Data is made available monthly by the US Census Bureau. Data is published here biannually on or around February 15 and August 15 by Wake County Planning, Development and Inspections.
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The effects of the national economic downturn were apparent in Wake County’s construction sector. Between 2007 and 2009, the number of permitted housing units fell by 71%. The number of single-family units permitted has increased annually since 2009.
DevelopmentJune 2014
6,629 single-family and 3,397 multi-family units permitted in 2013
Housing unit counts are released by the US Census Bureau, while residential building permit counts are released by the Wake County Revenue Department. Differences in how and when these numbers are calculated may account for the discrepancy between single-family units permitted and residential building permits issued.

  
Annexation, the incorporation of new territory into an existing municipality, provides insight into population growth and development activity, both key measures of local economic health. Annexation demonstrates the ability of local governments to expand services, it illustrates where developers are seeking to build, and it indicates where people are deciding to live. Annexations may occur through three methods: 1) city-initiated (“involuntary”), 2) by petition from property-owners or residents (“voluntary”), and 3) by act of the General Assembly (“legislative”).
45% of land in Wake County's 857 square miles falls within the County's planning jurisdiction.
Data is published here annually on or around July 15 by Wake County Planning, Development and Inspections.

 

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Numbers of acres annexed by municipalities plummeted from 7,002 acres in 2007 to 669 acres in 2011. In 2013, the most acres were annexed by Cary (417 acres), Knightdale (354), Apex (283), Wake Forest (269) and Raleigh (234). Wake County municipalities primarily employ "voluntary" annexations.
Not applicable.
DevelopmentDecember 2013
1,899 acres annexed in 2013
Not applicable.

  
This indicator provides the count and cumulative value of permits issued annually that change the tax value of residential real property. Such changes include new construction, additions, renovations and demolitions. Issued permits that do not modify the taxable value of real property, such as permits issued for mechanical, electrical, plumbing and other minor alterations, are not reported here. Construction is a key measure of economic activity, providing insight into the health of the local economy, development patterns and building industry status. As increases in residential permits reflect population growth or movement, this indicator may be used to estimate changes to the tax base on a year-to-year basis.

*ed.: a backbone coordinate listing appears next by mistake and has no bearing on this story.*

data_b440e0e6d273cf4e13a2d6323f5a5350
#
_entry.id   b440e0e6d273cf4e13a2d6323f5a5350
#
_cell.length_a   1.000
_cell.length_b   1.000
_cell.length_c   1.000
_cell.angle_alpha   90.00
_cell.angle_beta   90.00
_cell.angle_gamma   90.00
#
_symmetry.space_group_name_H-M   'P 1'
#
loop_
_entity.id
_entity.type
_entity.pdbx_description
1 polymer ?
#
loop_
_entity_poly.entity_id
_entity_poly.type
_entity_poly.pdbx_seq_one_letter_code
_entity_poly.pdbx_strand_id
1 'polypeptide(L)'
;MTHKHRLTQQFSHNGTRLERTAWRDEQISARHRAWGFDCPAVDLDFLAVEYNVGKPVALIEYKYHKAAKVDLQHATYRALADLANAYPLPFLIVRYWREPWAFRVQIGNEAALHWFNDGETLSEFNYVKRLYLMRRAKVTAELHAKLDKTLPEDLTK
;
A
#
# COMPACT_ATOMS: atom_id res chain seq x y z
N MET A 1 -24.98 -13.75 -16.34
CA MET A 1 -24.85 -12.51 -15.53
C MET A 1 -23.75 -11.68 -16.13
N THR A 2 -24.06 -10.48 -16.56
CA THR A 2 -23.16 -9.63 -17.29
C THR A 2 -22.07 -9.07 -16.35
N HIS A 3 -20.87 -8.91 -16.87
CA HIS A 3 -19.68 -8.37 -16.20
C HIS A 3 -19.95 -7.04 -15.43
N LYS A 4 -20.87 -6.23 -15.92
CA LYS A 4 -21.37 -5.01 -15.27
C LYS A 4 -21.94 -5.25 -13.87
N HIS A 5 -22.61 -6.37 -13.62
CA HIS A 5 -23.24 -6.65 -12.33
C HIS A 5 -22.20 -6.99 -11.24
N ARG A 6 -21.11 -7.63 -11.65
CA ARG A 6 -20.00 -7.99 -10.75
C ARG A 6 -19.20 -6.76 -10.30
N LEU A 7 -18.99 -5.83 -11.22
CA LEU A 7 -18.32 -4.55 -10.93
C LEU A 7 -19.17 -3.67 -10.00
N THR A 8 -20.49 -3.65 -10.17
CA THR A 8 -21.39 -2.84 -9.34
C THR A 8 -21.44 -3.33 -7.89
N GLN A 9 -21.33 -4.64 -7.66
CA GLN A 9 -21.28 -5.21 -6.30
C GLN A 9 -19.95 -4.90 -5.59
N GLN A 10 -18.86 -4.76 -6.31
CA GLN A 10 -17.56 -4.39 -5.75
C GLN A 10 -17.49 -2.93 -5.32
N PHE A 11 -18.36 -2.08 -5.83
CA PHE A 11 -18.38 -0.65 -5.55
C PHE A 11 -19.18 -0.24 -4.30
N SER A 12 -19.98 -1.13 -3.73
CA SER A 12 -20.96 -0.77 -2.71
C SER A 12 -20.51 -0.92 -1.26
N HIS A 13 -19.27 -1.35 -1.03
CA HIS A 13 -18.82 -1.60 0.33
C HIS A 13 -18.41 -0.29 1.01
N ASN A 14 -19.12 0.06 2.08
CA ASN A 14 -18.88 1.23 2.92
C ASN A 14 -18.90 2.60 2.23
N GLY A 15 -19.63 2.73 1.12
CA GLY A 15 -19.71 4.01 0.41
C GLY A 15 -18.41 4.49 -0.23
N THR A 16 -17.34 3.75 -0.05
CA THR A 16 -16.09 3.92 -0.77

Residential building permit counts are released by the Wake County Revenue Department, while housing unit counts are released by the US Census Bureau. Differences in how and when these numbers are calculated may account for the discrepancy between single-family units permitted and residential building permits issued.
2013 was the strongest year in the number of residential permits issued since the recession.
Data is made available monthly by the Wake County Revenue Department. Data is published here biannually on or around February 15 and August 15 by Wake County Planning, Development and Inspections.

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The effects of the national economic downturn were apparent in Wake County’s construction sector. In 2008, the number of permits issued for new residential construction fell 50%, and the dollar value of those permits fell 53%. Recovery in both number and value of residential permits has been gradual.
DevelopmentJune 2014
3,025 permits issued for new residential buildings from January through June 2014
The number and cumulative value of residential permits takes into consideration only those permits that change the tax value of the properties they affect. Apartment buildings are considered commercial, not residential, for permitting purposes. Residential building permit counts are released by the Wake County Revenue Department, while housing unit counts are released by the US Census Bureau. Differences in how and when these numbers are calculated may account for the discrepancy between single-family units permitted and residential building permits issued.

  
The number of registered vehicles includes all vehicle registrations issued by the State of North Carolina within Wake County. In addition to providing an estimate for the number of vehicles that travel local roads and highways, vehicle registrations also provide indirect insight into the buying decisions of citizenry. Personal buying choices are influenced by many factors. Economic conditions and individual economic self-sufficiency enable citizens to purchase and afford a car. The necessity of owning a car may be affected by land use and the convenience of multimodal transportation options. Furthermore, changes to the rate of vehicle registrations may indicate vehicle market saturation.